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1. In the absence of the predator the prey grows at a rate proportional to the current population; thus dx/dt = ax, a > 0, when y = 0.
2. In the absence of the prey the predator dies out; thus dy/dt = —cy, c > 0, when x = 0.
3. The number of encounters between predator and prey is proportional to the product of their populations. Each such encounter tends to promote the growth of the predator and to inhibit the growth of the prey. Thus the growth rate of the predator is increased by a term of the form y xy, while the growth rate of the prey is
decreased by a term — axy, where y and a are positive constants.
As a consequence of these assumptions, we are led to the equations
dx/ dt = ax — axy = x (a — a y), dy/dt = -cy + ó xy = y ( c + ó x).
The constants a, c, a, and y are all positive; a and c are the growth rate of the prey
and the death rate of the predator, respectively, and a and y are measures of the effect
2Alan L. Hodgkin (1914-1998) and Andrew F. Huxley (1917-) were awarded the Nobel prize in physiology and medicine in 1963 for their work on the excitation and transmission of neural impulses, first published in 1952, when they were at Cambridge University.
Chapter 9. Nonlinear Differential Equations and Stability
of the interaction between the two species. Equations (1) are known as the Lotka-Volterra equations. They were developed in papers by Lotka3 in 1925 and by Volterra4 in 1926. Although these are rather simple equations, they do characterize a wide class of problems. Ways of making them more realistic are discussed at the end of this section and in the problems. Our goal here is to determine the qualitative behavior of the solutions (trajectories) of the system (1) for arbitrary positive initial values of x and y. We do this first for a specific example and then return to the general equations (1) at the end of the section.
Discuss the solutions of the system
dx/dt = x(1 - 0.5y) = x - 0.5xy,
dy/ dt = y (-0.75 + 0.25x) = -0.75y + 0.25xy
for x and y positive.
The critical points of this system are the solutions of the algebraic equations
x(1 - 0.5y) = 0, y(-0.75 + 0.25x) = 0,
namely, the points (0, 0) and (3, 2). Figure9.5.1 shows the critical points andadirection field for the system (2). From this figure we conclude tentatively that the trajectories in the first quadrant may be closed curves surrounding the critical point (3, 2).
Next we examine the local behavior of solutions near each critical point. Near the origin we can neglect the nonlinear terms in Eqs. (2) to obtain the corresponding linear system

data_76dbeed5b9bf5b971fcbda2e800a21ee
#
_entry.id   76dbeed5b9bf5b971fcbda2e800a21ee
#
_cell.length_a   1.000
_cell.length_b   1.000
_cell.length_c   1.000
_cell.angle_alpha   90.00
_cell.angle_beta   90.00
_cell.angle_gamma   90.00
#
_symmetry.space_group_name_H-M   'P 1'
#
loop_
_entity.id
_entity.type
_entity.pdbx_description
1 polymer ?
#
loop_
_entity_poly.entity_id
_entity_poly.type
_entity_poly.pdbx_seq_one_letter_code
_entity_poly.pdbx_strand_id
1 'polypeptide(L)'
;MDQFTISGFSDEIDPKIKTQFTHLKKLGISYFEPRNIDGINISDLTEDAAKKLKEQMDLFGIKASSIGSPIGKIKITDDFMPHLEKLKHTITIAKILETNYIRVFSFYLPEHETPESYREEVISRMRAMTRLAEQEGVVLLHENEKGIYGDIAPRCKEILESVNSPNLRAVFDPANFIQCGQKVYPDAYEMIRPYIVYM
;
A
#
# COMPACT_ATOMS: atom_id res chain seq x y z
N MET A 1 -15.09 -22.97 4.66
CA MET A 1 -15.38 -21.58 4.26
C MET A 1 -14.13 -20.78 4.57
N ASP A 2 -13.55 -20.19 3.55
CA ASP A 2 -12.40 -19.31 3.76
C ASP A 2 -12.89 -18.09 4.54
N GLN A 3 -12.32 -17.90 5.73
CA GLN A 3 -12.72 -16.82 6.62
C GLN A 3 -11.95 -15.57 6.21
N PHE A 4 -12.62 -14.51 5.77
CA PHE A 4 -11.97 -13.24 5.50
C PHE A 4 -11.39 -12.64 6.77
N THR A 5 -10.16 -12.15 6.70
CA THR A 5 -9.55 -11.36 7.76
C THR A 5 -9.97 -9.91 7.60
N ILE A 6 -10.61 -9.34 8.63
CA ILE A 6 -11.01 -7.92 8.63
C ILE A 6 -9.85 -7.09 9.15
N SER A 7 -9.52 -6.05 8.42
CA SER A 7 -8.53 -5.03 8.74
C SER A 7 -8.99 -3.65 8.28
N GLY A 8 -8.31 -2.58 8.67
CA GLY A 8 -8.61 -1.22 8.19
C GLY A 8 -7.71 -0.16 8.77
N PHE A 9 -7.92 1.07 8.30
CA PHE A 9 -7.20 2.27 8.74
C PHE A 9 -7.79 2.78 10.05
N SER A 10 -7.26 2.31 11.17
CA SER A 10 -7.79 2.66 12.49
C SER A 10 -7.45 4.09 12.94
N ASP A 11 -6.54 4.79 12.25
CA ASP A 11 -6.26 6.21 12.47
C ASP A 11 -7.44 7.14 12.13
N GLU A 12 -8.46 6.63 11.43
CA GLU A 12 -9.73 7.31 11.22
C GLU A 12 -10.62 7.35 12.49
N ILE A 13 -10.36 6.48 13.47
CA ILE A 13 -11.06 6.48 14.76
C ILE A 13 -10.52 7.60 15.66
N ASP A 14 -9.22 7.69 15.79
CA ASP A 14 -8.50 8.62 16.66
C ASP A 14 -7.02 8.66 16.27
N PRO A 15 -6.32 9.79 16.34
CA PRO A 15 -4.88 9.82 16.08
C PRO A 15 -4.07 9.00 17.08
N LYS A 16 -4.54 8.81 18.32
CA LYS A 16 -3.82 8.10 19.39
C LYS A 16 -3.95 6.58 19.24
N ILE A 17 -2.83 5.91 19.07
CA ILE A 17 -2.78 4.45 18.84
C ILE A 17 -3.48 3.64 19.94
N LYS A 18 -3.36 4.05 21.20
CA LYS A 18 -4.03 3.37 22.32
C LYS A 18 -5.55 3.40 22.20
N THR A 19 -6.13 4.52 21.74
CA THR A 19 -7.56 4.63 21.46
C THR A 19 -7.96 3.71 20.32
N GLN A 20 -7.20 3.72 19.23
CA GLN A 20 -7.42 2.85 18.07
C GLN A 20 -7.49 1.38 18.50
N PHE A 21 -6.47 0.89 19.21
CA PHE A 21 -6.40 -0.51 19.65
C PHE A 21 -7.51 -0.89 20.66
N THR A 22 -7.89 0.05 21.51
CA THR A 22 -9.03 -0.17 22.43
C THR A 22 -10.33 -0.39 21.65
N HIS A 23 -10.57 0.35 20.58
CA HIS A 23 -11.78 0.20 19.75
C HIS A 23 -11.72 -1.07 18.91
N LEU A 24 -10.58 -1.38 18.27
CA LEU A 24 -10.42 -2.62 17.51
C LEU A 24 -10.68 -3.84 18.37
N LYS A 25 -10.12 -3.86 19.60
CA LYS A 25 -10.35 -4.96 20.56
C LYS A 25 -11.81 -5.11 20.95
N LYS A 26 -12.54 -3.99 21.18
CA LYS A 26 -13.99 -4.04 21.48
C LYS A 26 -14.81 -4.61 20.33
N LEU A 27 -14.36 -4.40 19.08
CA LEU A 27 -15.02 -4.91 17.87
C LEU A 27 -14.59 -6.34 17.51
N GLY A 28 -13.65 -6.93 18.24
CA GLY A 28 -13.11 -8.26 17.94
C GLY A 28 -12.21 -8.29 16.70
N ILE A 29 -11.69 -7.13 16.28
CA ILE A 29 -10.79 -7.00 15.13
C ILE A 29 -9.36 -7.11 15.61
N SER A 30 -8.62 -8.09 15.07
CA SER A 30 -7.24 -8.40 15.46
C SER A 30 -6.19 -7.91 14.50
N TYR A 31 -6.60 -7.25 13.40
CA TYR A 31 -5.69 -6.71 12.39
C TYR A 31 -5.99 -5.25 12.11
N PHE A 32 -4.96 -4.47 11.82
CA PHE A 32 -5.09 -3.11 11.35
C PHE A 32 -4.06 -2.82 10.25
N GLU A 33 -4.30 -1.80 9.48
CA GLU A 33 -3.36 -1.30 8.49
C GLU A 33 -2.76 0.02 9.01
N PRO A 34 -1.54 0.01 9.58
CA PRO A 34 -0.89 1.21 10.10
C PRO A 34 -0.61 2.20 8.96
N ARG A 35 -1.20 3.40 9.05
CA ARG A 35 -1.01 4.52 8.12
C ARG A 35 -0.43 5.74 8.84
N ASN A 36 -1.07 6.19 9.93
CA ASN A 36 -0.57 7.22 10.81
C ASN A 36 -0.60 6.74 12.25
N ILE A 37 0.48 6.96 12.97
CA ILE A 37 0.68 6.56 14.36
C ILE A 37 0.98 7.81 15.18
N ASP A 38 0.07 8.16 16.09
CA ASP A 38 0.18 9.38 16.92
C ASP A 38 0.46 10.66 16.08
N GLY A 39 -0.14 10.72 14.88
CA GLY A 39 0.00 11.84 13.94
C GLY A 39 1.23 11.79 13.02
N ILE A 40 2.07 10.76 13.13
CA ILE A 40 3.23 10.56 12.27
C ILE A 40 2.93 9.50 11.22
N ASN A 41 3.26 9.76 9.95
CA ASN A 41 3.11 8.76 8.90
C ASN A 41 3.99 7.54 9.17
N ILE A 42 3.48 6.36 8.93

The eigenvalues and eigenvectors of Eq. (4) are
Ã1 = 1, g(1) =
(1) = 10
r2 = -0.75,
so its general solution is
e + c2
Thus the origin is a saddle point of both the linear system (4) and of the nonlinear system (2), and therefore is unstable. One pair of trajectories enters the origin along the y-axis; all other trajectories depart from the neighborhood of the origin.
Alfred J. Lotka (1880-1949), an American biophysicist, was born in what is now the Ukraine, and was educated mainly in Europe. He is remembered chiefly for his formulation of the Lotka-Volterra equations. He was also the author, in 1924, of the first book on mathematical biology; it is now available as Elements of Mathematical Biology (New York: Dover, 1956).
4Vito Volterra (1860-1940), a distinguished Italian mathematician, held professorships at Pisa, Turin, and Rome. He is particularly famous for his work in integral equations and functional analysis. Indeed, one of the major classes of integral equations is named for him; see Problem 20 of Section 6.6. His theory of interacting species was motivated by data collected by a friend, D’Ancona, concerning fish catches in the Adriatic Sea. A translation of his 1926 paper can be found in an appendix to R. N. Chapman, Animal Ecology with Special Reference to Insects (New York: McGraw-Hill, 1931).
9.5 Predator-Prey Equations
5 --- / /
/ / / n. V
/ / / -...... 4--- •*--- ÷....... n. n. X V N N
; j ³ / / ? -........ % 4 N V N. ¦*N
4 / / 4 N. n. N N N